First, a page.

It was built to make use of unused space behind my bandsaw. There was another shelf there in the past, which left a couple of ready-to-go holes, already drilled and fitted with wall plugs. I only had to buy some brackets and cut a board to size. I had some pallet wood boards lying around and I wanted to give them a shot. To be honest, I had no choice but to slightly complicate the build, otherwise it couldn’t be called a project. Buying things and putting them together is not a project. It’s different when you dismantle a pallet and use reclaimed wood to build a shelf. No saw dust – no project, right?

The board I chose was a little crooked. I attached a straight piece of timber to its back, using just a double-sided tape. That worked really well and gave me a straight edge. Next I flipped it over and using that edge I cut the opposite one. Before I put my table saw away I cut the board to its final length. I noticed that there were still cut nails in the board. I removed what I could and checked it again with a metal detector. Surprisingly it kept on flashing red in those 3 spots were the board was fastened to the pallet. Originally I wanted to plane that board with an electric planer, but due to the circumstances I simply used a sander.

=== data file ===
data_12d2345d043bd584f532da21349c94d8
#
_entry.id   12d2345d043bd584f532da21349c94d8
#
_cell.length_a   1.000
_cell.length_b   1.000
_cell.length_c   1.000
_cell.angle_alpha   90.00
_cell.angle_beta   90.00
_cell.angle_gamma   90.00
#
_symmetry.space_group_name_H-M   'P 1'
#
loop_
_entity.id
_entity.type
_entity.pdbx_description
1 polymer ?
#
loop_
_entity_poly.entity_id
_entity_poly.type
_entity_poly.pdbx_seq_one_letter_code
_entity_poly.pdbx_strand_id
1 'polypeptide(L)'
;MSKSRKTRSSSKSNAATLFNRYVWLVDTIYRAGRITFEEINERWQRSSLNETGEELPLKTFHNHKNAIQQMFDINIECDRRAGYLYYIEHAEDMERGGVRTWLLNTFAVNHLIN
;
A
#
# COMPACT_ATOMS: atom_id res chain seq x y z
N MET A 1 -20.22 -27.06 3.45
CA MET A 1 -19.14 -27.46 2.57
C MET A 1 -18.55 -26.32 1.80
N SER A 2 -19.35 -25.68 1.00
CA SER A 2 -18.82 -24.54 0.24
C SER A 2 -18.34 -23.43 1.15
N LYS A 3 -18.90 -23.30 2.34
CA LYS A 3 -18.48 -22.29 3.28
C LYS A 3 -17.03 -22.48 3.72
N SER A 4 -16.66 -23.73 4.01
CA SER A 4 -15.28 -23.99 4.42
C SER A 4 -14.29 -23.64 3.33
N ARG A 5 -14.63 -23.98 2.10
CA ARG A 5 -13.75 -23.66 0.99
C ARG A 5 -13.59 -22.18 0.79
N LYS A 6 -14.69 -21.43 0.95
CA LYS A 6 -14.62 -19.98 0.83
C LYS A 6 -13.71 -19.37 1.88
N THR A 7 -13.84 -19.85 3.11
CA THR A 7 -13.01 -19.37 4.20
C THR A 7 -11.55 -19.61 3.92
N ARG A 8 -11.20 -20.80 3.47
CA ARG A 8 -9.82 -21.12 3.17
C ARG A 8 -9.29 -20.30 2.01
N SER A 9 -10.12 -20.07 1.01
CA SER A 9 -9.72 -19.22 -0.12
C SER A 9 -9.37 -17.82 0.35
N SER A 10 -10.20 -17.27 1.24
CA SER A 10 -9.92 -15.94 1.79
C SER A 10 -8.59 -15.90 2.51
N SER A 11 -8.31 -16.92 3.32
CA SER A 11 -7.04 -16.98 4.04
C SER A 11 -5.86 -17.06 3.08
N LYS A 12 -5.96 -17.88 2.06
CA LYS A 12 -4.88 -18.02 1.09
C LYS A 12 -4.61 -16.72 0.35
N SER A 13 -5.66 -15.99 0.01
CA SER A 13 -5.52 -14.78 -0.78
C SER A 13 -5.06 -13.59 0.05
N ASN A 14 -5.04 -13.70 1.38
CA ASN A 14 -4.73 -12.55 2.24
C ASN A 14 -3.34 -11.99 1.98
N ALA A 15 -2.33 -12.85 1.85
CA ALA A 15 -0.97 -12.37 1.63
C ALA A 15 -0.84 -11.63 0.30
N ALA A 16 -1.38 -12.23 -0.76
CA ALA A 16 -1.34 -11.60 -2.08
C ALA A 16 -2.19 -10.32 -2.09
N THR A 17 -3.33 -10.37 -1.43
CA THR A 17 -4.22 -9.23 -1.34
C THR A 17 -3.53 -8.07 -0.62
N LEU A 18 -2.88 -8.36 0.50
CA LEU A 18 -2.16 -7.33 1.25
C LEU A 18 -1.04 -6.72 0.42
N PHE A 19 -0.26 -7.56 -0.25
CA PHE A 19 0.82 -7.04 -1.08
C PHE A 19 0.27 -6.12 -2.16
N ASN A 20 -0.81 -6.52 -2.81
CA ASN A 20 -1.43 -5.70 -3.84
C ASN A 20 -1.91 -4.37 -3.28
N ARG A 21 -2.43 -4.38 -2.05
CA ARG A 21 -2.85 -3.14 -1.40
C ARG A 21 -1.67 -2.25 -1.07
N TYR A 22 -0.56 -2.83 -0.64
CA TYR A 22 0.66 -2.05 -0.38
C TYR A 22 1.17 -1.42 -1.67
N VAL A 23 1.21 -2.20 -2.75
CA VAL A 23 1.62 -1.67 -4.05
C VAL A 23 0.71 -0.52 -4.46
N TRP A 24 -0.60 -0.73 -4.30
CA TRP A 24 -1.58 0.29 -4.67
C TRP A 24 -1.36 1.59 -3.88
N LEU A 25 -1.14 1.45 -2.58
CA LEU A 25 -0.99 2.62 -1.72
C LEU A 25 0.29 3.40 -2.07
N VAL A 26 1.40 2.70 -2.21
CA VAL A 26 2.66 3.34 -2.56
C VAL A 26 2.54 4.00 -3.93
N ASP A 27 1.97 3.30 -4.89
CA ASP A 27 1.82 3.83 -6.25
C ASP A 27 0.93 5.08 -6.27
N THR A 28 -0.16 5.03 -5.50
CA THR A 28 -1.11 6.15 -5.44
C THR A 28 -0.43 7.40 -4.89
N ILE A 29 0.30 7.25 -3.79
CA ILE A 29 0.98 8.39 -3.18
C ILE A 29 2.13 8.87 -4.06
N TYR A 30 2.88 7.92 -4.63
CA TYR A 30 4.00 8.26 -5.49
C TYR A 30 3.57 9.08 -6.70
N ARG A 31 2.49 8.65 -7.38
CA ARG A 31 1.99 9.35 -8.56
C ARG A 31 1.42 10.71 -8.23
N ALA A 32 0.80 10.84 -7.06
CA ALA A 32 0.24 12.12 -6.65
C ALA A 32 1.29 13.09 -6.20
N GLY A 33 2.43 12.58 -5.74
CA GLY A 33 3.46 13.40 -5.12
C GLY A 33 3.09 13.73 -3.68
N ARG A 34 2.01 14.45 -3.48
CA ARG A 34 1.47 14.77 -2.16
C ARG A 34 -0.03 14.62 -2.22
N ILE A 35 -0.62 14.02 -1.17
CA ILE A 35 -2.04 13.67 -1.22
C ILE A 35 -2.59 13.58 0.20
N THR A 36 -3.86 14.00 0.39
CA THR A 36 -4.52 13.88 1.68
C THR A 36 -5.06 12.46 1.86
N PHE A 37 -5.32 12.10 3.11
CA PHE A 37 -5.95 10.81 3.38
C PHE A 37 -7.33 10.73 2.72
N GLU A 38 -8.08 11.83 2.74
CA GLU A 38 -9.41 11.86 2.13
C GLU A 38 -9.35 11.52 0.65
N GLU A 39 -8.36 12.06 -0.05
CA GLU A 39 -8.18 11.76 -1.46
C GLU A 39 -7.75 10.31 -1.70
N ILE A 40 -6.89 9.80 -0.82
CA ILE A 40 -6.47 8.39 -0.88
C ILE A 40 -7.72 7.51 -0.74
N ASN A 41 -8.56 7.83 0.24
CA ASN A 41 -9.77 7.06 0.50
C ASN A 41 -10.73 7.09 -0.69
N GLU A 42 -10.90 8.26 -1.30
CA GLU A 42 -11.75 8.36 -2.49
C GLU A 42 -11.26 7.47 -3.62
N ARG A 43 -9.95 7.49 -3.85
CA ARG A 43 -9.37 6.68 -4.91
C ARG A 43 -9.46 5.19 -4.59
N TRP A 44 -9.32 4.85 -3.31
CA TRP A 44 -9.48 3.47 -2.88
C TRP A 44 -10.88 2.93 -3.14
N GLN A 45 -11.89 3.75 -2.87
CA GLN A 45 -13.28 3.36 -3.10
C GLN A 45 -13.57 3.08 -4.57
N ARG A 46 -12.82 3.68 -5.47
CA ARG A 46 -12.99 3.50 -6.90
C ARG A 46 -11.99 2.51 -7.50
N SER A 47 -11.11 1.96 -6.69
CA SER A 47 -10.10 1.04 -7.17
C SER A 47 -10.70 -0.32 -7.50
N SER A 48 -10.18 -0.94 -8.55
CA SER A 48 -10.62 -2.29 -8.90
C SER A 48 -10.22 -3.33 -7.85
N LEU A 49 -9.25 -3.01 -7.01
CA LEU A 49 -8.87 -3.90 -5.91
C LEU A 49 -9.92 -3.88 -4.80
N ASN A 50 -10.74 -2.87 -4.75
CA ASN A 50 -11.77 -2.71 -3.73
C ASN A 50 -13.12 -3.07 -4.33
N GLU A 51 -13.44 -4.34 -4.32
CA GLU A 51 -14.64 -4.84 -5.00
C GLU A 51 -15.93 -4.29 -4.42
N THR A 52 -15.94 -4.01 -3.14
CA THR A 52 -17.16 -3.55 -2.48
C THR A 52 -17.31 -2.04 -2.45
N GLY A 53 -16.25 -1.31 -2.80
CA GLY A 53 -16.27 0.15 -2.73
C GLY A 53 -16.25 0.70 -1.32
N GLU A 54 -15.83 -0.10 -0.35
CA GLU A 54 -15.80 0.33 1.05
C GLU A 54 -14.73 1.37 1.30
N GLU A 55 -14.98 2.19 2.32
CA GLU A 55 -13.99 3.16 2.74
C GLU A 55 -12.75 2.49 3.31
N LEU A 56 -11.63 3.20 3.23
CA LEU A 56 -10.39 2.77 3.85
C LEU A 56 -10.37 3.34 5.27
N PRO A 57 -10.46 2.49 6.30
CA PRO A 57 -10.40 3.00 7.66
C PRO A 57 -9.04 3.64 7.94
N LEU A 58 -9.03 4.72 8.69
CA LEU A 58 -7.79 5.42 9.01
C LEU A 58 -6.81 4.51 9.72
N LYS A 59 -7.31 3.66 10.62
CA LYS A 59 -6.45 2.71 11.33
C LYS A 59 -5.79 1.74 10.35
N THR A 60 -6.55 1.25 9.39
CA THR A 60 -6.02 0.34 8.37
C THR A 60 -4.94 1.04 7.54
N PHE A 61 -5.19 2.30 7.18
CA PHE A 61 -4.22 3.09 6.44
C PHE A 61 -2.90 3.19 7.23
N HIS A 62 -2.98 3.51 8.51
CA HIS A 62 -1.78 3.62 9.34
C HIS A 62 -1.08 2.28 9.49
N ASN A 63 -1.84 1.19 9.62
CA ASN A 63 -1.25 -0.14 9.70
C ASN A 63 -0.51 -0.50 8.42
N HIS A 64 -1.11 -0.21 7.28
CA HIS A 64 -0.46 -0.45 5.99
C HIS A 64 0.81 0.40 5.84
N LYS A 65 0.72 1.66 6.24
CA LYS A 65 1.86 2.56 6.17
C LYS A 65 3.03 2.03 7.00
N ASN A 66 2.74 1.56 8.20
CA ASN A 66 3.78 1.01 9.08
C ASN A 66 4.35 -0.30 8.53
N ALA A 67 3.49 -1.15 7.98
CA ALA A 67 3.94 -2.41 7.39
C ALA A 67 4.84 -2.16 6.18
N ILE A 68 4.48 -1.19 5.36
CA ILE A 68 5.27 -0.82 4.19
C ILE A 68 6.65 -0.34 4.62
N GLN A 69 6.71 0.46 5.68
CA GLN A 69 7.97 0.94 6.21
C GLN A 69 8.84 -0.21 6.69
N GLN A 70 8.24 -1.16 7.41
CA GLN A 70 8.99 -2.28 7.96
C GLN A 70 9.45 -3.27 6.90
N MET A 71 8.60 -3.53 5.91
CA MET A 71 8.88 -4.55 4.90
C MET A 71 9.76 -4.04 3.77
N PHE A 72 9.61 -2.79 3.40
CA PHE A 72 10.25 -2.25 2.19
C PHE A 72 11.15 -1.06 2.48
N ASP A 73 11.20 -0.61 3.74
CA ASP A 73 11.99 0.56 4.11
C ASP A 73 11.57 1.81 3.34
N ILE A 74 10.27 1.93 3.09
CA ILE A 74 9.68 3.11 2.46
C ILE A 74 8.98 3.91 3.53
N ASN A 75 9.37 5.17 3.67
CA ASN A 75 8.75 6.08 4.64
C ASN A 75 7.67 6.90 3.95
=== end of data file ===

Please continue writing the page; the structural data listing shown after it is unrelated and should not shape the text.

The edges looked safe and metal free and those were chamfered with a block plane. There was no need to go crazy with finishing the shelf and it was only treated with 1 coat of teak oil. That was enough for a project that simple. I fixed the brackets to the wall and clamped the shelf in them.

The design of brackets is shown above. It looks like they’re not exactly square and what makes them square is that black plastic wedge. Maybe they’re created for glass shelving, but I think they also look good with thin, timber shelves. Either way, the assembly didn’t take long and it was ready to go in no time. Too simple!

I put some stuff on it, put back my bandsaw and hung my bicycle. It’s very tight in there and the shelf is covered almost completely. That’s why it’s made of reclaimed wood. Its purpose is to serve and not to show up.